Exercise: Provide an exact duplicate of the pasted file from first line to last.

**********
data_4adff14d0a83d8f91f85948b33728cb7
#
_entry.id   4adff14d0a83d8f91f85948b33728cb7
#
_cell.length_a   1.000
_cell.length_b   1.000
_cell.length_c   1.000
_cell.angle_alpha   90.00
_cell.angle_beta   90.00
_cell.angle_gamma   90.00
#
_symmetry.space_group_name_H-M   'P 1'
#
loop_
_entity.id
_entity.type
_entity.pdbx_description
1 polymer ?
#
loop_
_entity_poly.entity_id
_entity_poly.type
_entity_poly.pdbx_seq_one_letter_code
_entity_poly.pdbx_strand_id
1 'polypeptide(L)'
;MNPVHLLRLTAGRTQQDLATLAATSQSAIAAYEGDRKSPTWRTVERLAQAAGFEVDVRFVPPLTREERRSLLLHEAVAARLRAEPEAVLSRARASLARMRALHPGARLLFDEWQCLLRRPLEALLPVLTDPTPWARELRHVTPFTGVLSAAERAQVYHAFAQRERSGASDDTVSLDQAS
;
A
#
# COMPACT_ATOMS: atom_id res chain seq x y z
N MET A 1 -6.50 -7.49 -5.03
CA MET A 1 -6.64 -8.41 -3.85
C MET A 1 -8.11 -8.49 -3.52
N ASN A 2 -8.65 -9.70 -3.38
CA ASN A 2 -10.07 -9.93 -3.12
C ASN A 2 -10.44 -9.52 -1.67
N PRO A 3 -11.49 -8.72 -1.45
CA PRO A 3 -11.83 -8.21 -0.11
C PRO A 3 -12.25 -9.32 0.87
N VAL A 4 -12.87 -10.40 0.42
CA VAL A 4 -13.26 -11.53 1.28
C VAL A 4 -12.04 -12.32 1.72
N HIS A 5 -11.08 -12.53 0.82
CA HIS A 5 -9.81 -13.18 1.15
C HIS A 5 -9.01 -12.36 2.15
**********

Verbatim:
data_4adff14d0a83d8f91f85948b33728cb7
#
_entry.id   4adff14d0a83d8f91f85948b33728cb7
#
_cell.length_a   1.000
_cell.length_b   1.000
_cell.length_c   1.000
_cell.angle_alpha   90.00
_cell.angle_beta   90.00
_cell.angle_gamma   90.00
#
_symmetry.space_group_name_H-M   'P 1'
#
loop_
_entity.id
_entity.type
_entity.pdbx_description
1 polymer ?
#
loop_
_entity_poly.entity_id
_entity_poly.type
_entity_poly.pdbx_seq_one_letter_code
_entity_poly.pdbx_strand_id
1 'polypeptide(L)'
;MNPVHLLRLTAGRTQQDLATLAATSQSAIAAYEGDRKSPTWRTVERLAQAAGFEVDVRFVPPLTREERRSLLLHEAVAARLRAEPEAVLSRARASLARMRALHPGARLLFDEWQCLLRRPLEALLPVLTDPTPWARELRHVTPFTGVLSAAERAQVYHAFAQRERSGASDDTVSLDQAS
;
A
#
# COMPACT_ATOMS: atom_id res chain seq x y z
N MET A 1 -6.50 -7.49 -5.03
CA MET A 1 -6.64 -8.41 -3.85
C MET A 1 -8.11 -8.49 -3.52
N ASN A 2 -8.65 -9.70 -3.38
CA ASN A 2 -10.07 -9.93 -3.12
C ASN A 2 -10.44 -9.52 -1.67
N PRO A 3 -11.49 -8.72 -1.45
CA PRO A 3 -11.83 -8.21 -0.11
C PRO A 3 -12.25 -9.32 0.87
N VAL A 4 -12.87 -10.40 0.42
CA VAL A 4 -13.26 -11.53 1.28
C VAL A 4 -12.04 -12.32 1.72
N HIS A 5 -11.08 -12.53 0.82
CA HIS A 5 -9.81 -13.18 1.15
C HIS A 5 -9.01 -12.36 2.15